Fanuc, Keyence and Daifuku are all companies that we are focusing on as they stand to gain from the tailwind of automation. Fanuc is the world’s top integrated factory automation manufacturer and is renowned for the technical capabilities of its industrial robots, serving many global customers in the US, China and Europe.
Keyence is a world leader in factory automation sensors, is a prominent Japanese company in the field of industrial automation and has an operating margin of over 50%. Daifuku is the global leader in terms of revenue for logistics system automation equipment. It provides technology for the entire logistics automation process, including handling all parts of the logistics system from production to design, assembly and after-sales maintenance service.
Technology is another of our portfolio key themes. The focus is on technological advances that bring changes in the way an industry behaves and on one’s own lifestyle. Companies we invest in include Murata Manufacturing, Sony and Tokyo Electron.
Murata Manufacturing is one of the world’s leading manufacturers of electronic components, and a global leader in terms of market share for MLCCs (multilayer ceramic capacitors). It supplies parts to smartphone-makers including Apple and is highly competitive. In addition, MLCCs are an essential component of 5G technology. Full-scale commercialisation of 5G has now started worldwide and demand is expected to grow as 5G continues to spread.
Until now, MLCCs have mainly been manufactured for smartphones, but supplies for cars have been increasing, along with the increased requirement for electric vehicles. The company is expanding its production capacity while raising prices.
Tokyo Electron is also a leading global manufacturer of semiconductor manufacturing equipment and boasts a large share of semiconductor front-end processes. Going forward, we expect a boost in semiconductor demand in the medium to long-term due to progress in the adoption of artificial intelligence (AI) and the internet of things (IoT), more investment in data centres and automated processes for utilities.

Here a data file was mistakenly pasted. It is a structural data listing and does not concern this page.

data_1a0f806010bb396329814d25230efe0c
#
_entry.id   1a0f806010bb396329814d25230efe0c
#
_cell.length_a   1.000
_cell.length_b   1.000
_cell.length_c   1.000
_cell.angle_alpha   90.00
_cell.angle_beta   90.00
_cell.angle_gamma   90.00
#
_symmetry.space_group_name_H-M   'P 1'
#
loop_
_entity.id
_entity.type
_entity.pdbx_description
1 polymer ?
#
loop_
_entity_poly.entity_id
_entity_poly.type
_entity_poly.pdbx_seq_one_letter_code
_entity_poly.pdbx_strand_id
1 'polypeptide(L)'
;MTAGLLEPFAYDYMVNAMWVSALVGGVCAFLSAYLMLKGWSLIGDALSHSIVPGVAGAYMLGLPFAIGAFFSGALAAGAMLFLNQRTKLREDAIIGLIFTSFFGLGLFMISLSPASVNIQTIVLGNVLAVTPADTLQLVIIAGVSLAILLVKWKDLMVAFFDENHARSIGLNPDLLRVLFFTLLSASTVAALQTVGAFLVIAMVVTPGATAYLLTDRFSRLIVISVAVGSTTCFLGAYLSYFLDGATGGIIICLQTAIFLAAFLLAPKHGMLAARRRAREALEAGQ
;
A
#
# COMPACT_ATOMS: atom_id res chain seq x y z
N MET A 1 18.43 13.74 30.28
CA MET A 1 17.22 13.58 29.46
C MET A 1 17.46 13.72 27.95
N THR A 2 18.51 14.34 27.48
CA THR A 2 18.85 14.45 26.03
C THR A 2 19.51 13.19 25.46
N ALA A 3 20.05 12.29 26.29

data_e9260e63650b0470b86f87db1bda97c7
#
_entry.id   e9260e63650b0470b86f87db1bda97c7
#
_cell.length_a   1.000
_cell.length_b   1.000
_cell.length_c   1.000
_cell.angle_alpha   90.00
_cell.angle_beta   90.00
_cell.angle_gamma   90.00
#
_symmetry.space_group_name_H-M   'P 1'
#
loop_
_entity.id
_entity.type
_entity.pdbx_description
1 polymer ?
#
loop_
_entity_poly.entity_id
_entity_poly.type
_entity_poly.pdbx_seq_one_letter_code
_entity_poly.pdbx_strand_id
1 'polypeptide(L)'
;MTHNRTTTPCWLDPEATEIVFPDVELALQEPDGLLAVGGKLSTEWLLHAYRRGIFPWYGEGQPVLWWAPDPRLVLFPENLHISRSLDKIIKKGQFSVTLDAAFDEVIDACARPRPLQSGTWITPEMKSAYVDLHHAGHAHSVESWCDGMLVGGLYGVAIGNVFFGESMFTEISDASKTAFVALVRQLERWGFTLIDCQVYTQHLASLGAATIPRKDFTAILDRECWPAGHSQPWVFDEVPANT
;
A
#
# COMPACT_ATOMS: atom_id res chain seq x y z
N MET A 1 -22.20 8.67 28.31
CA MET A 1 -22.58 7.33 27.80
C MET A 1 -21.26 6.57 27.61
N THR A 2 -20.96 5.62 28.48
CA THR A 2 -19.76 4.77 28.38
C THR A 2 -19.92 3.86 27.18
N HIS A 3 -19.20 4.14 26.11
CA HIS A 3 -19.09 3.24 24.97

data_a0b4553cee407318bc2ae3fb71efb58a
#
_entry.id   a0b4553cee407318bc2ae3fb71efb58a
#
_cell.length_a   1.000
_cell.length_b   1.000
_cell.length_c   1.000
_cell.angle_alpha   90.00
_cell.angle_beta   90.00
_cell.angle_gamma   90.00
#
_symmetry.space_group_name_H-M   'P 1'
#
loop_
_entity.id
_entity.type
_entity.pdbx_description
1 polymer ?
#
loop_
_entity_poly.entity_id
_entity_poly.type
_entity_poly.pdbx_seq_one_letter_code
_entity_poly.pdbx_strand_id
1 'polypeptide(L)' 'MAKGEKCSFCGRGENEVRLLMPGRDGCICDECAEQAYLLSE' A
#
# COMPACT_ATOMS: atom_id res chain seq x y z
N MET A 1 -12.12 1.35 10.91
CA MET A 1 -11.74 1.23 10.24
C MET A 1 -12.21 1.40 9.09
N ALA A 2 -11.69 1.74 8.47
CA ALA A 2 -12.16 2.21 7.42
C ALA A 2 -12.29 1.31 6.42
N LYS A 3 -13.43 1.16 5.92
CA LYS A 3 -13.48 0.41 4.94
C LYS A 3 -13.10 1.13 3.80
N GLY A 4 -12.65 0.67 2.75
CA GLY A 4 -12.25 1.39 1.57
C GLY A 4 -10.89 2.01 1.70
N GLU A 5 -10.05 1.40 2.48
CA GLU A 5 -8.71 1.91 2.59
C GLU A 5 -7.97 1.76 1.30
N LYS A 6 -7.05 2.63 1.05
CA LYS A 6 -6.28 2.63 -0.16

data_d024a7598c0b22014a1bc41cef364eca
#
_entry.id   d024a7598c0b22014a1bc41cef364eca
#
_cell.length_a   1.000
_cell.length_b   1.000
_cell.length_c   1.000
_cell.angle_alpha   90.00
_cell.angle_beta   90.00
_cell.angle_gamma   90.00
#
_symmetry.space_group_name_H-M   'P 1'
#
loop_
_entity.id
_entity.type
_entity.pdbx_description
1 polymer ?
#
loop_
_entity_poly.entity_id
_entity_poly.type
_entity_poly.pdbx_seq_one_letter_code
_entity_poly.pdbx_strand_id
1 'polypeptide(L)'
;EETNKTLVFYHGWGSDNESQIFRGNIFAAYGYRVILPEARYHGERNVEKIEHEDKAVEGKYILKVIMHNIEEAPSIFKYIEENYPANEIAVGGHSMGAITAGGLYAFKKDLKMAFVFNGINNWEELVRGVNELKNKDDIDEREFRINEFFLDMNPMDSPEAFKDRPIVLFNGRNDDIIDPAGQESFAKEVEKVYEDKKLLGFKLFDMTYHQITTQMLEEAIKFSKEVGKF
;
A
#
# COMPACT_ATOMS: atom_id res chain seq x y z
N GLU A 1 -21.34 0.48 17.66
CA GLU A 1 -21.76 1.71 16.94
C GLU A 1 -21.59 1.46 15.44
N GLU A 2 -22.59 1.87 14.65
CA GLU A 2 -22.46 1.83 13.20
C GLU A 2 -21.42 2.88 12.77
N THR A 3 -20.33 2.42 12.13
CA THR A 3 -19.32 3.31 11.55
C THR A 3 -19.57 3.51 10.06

In the healthcare theme, we expect demand for pharmaceuticals and medical devices to continue growing as a consequence of the rise of middle-class spending power in emerging markets, resulting from longer average life expectancy and improved health awareness. Japan is at the forefront of countries with an ageing population and is expected to play a key role in tackling this situation going forward.
Daiichi Sankyo, Yakult Honsha and Pola Orbis HD are all companies we are focusing on. Daiichi Sanyo is a leader in drug development to combat cancer using antibody-drug technology. In March 2019, the company entered into a global development and sales partnership with AstraZeneca in the UK for the anti-cancer drug DS-8201.
In our view, companies focusing on the three themes of automation, technology and healthcare are all high-quality stocks representing Japan’s global growth.
With the start of the new Reiwa era, we believe these companies can survive intense global competition and increase their corporate value.
©2019 funds global asia